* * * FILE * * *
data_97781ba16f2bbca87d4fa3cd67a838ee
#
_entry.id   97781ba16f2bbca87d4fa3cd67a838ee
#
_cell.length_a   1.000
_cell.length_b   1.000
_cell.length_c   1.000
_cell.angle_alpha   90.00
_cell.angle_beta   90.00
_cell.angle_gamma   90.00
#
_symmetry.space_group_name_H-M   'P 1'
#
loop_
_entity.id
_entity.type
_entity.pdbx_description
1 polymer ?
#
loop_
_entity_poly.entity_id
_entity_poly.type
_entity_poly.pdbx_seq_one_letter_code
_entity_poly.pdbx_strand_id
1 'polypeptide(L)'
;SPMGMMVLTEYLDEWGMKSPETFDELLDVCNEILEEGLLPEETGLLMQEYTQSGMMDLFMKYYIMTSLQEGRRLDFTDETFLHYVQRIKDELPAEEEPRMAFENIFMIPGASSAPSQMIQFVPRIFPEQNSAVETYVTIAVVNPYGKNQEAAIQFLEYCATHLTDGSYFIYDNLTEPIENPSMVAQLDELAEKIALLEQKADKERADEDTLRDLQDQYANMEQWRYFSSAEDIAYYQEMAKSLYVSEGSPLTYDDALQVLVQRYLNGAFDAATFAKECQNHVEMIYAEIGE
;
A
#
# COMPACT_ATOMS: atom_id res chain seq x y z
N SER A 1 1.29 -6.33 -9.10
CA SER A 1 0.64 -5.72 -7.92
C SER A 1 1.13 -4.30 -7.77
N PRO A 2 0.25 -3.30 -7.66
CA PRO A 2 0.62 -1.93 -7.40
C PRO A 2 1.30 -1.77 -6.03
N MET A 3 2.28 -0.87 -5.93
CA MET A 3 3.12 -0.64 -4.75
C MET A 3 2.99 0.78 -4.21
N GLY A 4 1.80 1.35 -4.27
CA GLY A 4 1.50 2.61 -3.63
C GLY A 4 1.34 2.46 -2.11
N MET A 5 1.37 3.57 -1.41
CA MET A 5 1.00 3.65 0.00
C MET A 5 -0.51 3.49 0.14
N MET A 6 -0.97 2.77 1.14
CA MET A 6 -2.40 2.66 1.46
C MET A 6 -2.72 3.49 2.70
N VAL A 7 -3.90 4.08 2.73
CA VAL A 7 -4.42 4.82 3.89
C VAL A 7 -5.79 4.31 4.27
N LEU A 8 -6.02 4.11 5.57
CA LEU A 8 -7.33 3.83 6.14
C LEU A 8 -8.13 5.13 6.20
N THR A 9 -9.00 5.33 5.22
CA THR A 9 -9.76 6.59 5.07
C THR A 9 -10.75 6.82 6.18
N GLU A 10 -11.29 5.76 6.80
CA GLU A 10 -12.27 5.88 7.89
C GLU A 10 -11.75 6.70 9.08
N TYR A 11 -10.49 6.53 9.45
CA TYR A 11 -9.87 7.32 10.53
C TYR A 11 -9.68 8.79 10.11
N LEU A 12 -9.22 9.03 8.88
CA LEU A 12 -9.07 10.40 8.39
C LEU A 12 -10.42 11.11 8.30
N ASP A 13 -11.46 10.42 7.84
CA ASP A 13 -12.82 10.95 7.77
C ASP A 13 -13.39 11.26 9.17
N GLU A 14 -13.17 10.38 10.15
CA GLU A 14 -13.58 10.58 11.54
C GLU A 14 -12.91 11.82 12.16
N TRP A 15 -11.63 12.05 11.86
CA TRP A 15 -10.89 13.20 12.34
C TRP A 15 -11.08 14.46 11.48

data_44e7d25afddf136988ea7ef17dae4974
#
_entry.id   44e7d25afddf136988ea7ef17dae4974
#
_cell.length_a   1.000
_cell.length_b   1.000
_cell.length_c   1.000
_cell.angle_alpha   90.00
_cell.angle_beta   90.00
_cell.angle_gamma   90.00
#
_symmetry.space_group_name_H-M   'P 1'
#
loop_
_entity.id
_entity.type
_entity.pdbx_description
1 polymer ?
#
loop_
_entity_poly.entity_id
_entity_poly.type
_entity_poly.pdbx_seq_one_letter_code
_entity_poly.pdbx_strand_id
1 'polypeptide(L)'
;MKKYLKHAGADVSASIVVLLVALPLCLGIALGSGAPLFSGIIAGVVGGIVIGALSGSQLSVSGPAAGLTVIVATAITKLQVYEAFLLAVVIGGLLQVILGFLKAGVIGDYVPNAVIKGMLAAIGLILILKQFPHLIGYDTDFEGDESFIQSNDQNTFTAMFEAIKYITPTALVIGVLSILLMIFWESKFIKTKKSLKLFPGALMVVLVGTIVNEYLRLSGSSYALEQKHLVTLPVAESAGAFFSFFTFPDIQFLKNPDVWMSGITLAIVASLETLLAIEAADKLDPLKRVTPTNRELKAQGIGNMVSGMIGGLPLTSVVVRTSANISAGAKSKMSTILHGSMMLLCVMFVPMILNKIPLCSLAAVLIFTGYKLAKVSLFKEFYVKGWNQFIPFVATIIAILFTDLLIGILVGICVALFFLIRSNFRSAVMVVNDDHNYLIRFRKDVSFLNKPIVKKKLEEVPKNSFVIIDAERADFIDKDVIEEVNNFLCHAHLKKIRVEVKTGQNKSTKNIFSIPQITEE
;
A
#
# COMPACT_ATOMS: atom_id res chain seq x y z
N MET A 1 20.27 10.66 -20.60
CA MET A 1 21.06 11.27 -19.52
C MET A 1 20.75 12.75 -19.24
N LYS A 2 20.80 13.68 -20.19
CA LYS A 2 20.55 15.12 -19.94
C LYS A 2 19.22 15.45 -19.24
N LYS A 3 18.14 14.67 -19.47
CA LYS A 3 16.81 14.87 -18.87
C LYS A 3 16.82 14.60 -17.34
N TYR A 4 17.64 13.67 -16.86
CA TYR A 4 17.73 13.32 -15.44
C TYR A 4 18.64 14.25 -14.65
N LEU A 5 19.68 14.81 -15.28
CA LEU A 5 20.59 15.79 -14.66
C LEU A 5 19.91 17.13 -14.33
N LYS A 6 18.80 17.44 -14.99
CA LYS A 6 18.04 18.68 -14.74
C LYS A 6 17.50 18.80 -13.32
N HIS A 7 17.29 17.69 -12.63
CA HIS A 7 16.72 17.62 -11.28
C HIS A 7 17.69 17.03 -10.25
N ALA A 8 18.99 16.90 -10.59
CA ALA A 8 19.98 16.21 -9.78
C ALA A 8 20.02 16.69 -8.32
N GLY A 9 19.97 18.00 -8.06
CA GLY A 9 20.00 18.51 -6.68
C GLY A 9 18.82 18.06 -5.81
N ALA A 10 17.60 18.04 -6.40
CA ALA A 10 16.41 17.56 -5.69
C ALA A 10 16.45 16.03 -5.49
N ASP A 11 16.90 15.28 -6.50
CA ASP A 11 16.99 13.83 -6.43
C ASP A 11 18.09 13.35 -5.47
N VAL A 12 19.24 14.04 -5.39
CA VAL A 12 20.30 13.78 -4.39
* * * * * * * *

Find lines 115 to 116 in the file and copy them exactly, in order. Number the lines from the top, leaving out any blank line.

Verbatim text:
N TYR A 4 17.64 13.67 -16.86
CA TYR A 4 17.73 13.32 -15.44